This is a stunning triumph for Michael Clarke’s Australians, for the first time in the series coming from behind in a match.
The margin – eight wickets – was comprehensive in the end, though many Australians with painful memories of Fanie de Villiers at Sydney in 1994 (and sundry other fourth-innings collapses) would have shifted uncomfortably in their seats at the prospect of the relatively modest run target.
The astonishing point is that on Saturday, when Alastair Cook and Michael Carberry were up and about, England led by 116 runs with all 10 second-innings wickets intact. The tourists had every chance to win this game, but fluffed it. Their incompetence, particularly in the field, has hurt them.
The first session was the big one, Australia starting out with 201 runs to extract. Then England reprieved both the openers, Chris Rogers and David Warner, with Cook dropping both at first slip. The first was excusable; Rogers’ nick of Stuart Broad ought to have been caught by ‘keeper Jonny Bairstow, who stood statuesque, leaving his captain to dive away late. The second, from Warner, was as straight-forward a slip catch as you would see, an embarrassing faux pas.
English heads dropped, not surprisingly. Rogers was 19 at the time, and he went on to punish England with his second Test century. Cook’s team had a chance at the start of the day, but they needed to make early inroads, put some pressure upon the Australians. Here, the opportunities were presented but lost.
Australia’s coach Darren Lehmann had spoken overnight about changing tack in the second innings, finding a way to make runs on a slowish MCG pitch that had yielded a highest innings score of 255 in three innings this week. An option might have been to be more patient; in fact, Lehmann had his batsmen attack.
Rogers played superbly beyond that moment and, after Warner perished, Shane Watson found some runs when they were badly needed for once. Their century stand put the result beyond doubt, scored at north of four an over, with a hobbled Watson producing a gutsy and important innings.
Lefty Rogers is a living advertisement for the idea that concentration and prudence and smarts are as important in a batsman as ball-striking ability. He has few big shots, and a backlift that is barely perceptible. He lets the ball come to him, nurdles it here, glances it there, and occasionally he will launch into a cover drive or a dab-cut. Everything is within these limitations, for he was never lulled into the idea that he was Matthew Hayden.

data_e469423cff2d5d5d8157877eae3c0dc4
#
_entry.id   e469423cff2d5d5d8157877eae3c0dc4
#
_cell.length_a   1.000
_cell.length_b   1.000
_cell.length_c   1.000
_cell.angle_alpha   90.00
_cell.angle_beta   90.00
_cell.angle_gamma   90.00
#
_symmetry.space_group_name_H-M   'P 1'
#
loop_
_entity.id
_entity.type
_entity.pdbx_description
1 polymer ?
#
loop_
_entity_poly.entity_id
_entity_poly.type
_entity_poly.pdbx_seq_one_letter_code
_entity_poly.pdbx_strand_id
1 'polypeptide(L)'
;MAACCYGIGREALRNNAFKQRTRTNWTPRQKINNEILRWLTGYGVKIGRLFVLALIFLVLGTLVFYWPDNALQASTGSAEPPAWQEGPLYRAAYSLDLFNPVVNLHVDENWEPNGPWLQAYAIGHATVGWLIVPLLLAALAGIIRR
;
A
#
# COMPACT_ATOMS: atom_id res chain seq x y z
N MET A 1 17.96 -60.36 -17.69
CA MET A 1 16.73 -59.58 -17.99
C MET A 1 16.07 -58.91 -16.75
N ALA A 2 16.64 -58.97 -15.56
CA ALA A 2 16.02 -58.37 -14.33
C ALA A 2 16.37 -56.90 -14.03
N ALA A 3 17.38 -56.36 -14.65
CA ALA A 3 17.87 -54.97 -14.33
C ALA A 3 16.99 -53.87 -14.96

He played a blinder before his adopted home crowd. Born in Sydney, raised in Perth, he moved to Melbourne a few years ago and has made runs wherever he has been, including various English counties. He pulled Jimmy Anderson with something approaching ferocity and then cover drove the same bowler to the boundary to post his century in just 135 balls.
This was a wonderful moment and the smile on his face said it all. Rogers’ elevation to the Test team in England this year had its critics, for he is 36 years old. But he averages 50 in first class cricket for a reason, and he is living for the moment right now, savouring every little innings.
He knows that he cannot hold his place for more than a year or two at best upon which, doubtless, he will go back to the next level and keep building his mountain of runs. It is easy to see him playing at 50, probably with the same battered arm guard, which Kerry O’Keeffe noted quite memorably “is older than Joe Root”.
The runs came easily for Australia and captain Cook may have instigated his own sacking with a muddled performance in charge. Cook waited 90 minutes to give his primary spinner, Monty Panesar, a bowl, and when the left-armer came on he seemed to have taken it as a slight, and bowled poorly.
Similarly Stuart Broad was held back without explanation, and there was never any sense of the obvious from his field placings: that to win, England needed to bowl Australia out, and quickly.
So it is 4-0 and on to Sydney. With the injuries to Watson and Ryan Harris and a fast bowling battery that is running dry, we might get to see James Faulkner and possibly Nathan Coulter-Nile and Alex Doolan. A second specialist spinner is always a possibility, too.
But England looks broken. Ian Botham’s 5-nil prediction is well and truly on.